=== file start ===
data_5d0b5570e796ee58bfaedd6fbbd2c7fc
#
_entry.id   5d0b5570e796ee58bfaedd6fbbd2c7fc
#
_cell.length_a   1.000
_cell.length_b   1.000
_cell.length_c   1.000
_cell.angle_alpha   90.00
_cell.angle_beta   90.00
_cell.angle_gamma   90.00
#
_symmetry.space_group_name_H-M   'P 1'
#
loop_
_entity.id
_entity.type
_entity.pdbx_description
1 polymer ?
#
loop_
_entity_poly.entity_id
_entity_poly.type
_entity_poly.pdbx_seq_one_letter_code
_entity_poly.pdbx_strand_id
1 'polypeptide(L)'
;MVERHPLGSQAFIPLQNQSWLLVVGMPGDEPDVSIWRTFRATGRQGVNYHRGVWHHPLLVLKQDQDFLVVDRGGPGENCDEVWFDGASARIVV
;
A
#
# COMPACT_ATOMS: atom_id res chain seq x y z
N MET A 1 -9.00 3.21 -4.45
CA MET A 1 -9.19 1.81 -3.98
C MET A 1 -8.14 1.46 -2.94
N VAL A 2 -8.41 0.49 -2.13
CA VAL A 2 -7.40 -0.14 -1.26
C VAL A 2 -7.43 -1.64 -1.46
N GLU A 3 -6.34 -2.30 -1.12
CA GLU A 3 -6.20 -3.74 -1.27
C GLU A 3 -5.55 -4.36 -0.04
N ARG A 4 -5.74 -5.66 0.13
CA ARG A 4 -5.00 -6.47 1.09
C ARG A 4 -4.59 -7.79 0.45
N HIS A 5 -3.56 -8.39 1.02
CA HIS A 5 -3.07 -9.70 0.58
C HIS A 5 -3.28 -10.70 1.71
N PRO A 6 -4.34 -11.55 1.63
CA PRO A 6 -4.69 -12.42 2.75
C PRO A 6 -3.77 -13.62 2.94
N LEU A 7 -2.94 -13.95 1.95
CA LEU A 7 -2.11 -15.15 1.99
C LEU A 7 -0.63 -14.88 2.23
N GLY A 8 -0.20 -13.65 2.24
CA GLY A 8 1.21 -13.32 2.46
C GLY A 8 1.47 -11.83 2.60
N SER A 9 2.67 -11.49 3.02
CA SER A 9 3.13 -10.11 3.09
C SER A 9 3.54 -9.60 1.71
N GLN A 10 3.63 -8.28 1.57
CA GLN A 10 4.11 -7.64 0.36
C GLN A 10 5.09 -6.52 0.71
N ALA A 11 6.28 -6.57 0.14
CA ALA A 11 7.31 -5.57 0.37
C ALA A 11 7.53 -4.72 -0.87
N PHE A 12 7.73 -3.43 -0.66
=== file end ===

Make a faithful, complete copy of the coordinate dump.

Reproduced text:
data_5d0b5570e796ee58bfaedd6fbbd2c7fc
#
_entry.id   5d0b5570e796ee58bfaedd6fbbd2c7fc
#
_cell.length_a   1.000
_cell.length_b   1.000
_cell.length_c   1.000
_cell.angle_alpha   90.00
_cell.angle_beta   90.00
_cell.angle_gamma   90.00
#
_symmetry.space_group_name_H-M   'P 1'
#
loop_
_entity.id
_entity.type
_entity.pdbx_description
1 polymer ?
#
loop_
_entity_poly.entity_id
_entity_poly.type
_entity_poly.pdbx_seq_one_letter_code
_entity_poly.pdbx_strand_id
1 'polypeptide(L)'
;MVERHPLGSQAFIPLQNQSWLLVVGMPGDEPDVSIWRTFRATGRQGVNYHRGVWHHPLLVLKQDQDFLVVDRGGPGENCDEVWFDGASARIVV
;
A
#
# COMPACT_ATOMS: atom_id res chain seq x y z
N MET A 1 -9.00 3.21 -4.45
CA MET A 1 -9.19 1.81 -3.98
C MET A 1 -8.14 1.46 -2.94
N VAL A 2 -8.41 0.49 -2.13
CA VAL A 2 -7.40 -0.14 -1.26
C VAL A 2 -7.43 -1.64 -1.46
N GLU A 3 -6.34 -2.30 -1.12
CA GLU A 3 -6.20 -3.74 -1.27
C GLU A 3 -5.55 -4.36 -0.04
N ARG A 4 -5.74 -5.66 0.13
CA ARG A 4 -5.00 -6.47 1.09
C ARG A 4 -4.59 -7.79 0.45
N HIS A 5 -3.56 -8.39 1.02
CA HIS A 5 -3.07 -9.70 0.58
C HIS A 5 -3.28 -10.70 1.71
N PRO A 6 -4.34 -11.55 1.63
CA PRO A 6 -4.69 -12.42 2.75
C PRO A 6 -3.77 -13.62 2.94
N LEU A 7 -2.94 -13.95 1.95
CA LEU A 7 -2.11 -15.15 1.99
C LEU A 7 -0.63 -14.88 2.23
N GLY A 8 -0.20 -13.65 2.24
CA GLY A 8 1.21 -13.32 2.46
C GLY A 8 1.47 -11.83 2.60
N SER A 9 2.67 -11.49 3.02
CA SER A 9 3.13 -10.11 3.09
C SER A 9 3.54 -9.60 1.71
N GLN A 10 3.63 -8.28 1.57
CA GLN A 10 4.11 -7.64 0.36
C GLN A 10 5.09 -6.52 0.71
N ALA A 11 6.28 -6.57 0.14
CA ALA A 11 7.31 -5.57 0.37
C ALA A 11 7.53 -4.72 -0.87
N PHE A 12 7.73 -3.43 -0.66